Brushwood United Methodist Church was established in 1892 under the name United Brethren Church.
On March 31, 1876, one and a half acres were deeded by Herman Prater and his wife to the Trustees of the Burns Brethren Church. This land was close to where Prater Cemetery is today.
As the country became more settled, the United Brethren people began to look for a location that would be more centrally located. A building site one mile west of the church was offered and the ground where the church now stands.
The land on which the church stands was granted by U.S. President Zachery Taylor to Travis and Lucinda Stowers in the 1850’s. It eventually had 3 other owners in the 44 years before it became Church property, A John Ryan, Steven Hoge, and Stephen C. Comer. Mr. Comer gave an acre to the church with the stipulation it was church property as long as it remained a church.
Before the Brushwood Church was built, meetings were held in other schools in the community. The first three trustees were J.L. Swaim, George Adair, and John Humes. At a quarterly meeting held on October 17, 1891, they increased the number of trustees to seven, adding the names of Steven Comer, James Swaim, Joseph Williams, and Samuel Williams. They organized and made plans to build and in one year they had their church finished at the cost of $1,072.6. Samuel Linton of Medaryville was the carpenter who made the original pews. The original bell now stands mounted outside of the church's main entrance.
On September 24, 1892, the Brushwood Church was dedicated to the Lord’s work. Again the abstract states that in January 1899, one acre of land was purchased for $25.00 for land to be held for a parsonage. Again, Stephen C. Comer stipulated the land/parsonage would be returned to the Comer Family if no longer intended for a parsonage. We do not know the exact date of the parsonage's inception, but there is a picture from 1909 showing that a Rev. and Mrs. Walter Schaefer lived in the parsonage that year.
In 1948 the church fell into disrepair and the people of the Brushwood Church found themselves confronted with the fact there had to be something done about the building. There were different meetings called, the final decision was to remodel. At this time Carl Bowman, Charles Torbet, and James Britt, also the minister, Rev. Hebert LaPage formed a committee which was appointed to take charge of the project. By the co-operation of the people’s gifts of prayer, money, donations, time, and labor the committee accomplished the remodeling project, at an estimated cost of $12,000. The main carpenters were Fred and Richard Dykema. The most challenging part of the remodel included moving and putting the present church over a basement. The dedication date was December 11, 1949.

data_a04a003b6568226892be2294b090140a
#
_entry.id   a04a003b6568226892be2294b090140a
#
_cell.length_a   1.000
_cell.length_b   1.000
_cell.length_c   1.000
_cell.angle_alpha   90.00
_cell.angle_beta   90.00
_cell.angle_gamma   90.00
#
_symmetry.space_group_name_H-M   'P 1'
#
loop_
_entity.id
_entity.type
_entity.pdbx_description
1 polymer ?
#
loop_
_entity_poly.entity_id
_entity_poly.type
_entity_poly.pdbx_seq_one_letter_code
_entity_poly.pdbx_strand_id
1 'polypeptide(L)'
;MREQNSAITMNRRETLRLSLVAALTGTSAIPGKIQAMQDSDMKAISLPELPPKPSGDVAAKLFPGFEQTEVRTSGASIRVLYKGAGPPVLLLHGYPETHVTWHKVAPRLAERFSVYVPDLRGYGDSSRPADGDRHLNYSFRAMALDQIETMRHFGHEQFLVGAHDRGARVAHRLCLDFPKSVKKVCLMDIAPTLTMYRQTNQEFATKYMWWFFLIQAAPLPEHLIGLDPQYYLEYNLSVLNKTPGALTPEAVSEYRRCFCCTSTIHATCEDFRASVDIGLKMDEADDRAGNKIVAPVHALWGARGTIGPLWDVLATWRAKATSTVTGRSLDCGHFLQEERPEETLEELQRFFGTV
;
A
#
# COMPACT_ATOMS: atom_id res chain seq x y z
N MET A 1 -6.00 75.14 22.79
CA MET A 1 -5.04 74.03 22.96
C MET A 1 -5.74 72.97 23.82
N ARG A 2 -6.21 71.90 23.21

In 1946 the United Brethren Church and the Evangelical Brethren Church merged. The new denomination was called Evangelical United Brethren Church.
When Brushwood Church was built, it was one of three churches on the United Brethren Circuit. Dew Drop and Independence were the other two. Several other United Brethren groups were organized in the surrounding country side over the years, but Brushwood is the only one that has remained a permanent work.
In 1968, with the merger of the Evangelical United Brethren and Methodist Churches, this local church became Brushwood United Methodist Church. In 1974 the Brushwood Church joined with Barkley, Lee, and McCoysburg churches to form the United Methodists Covenant Parish.
The Church's Influence
History tells us that the United Brethren Church was the first church in the United States to grant a woman a license to preach. This license was granted to Byda Saxton; who preached at the old Burns School Church, founded in Barkley Township some 50-60 years ago. This, no doubt, was the first United Brethren preacher to hold service in Barkley Township.
Over the years, three young men have been licensed to preach the gospel by the Brushwood quarterly conference. On July 27, 1898, Marion K. Richardson was granted a license. On June 24, 1898 W. N. Sherrill was licensed and has been actively engaged in the United Brethern Ministry until recently when ill health made it advisable to discontinue the pastorate. He is still engaged in evangelistic work in the St. Joseph Conference. Amos A. Williams was granted a license to preach in 1924 and is now a pastor in the state of Missouri.
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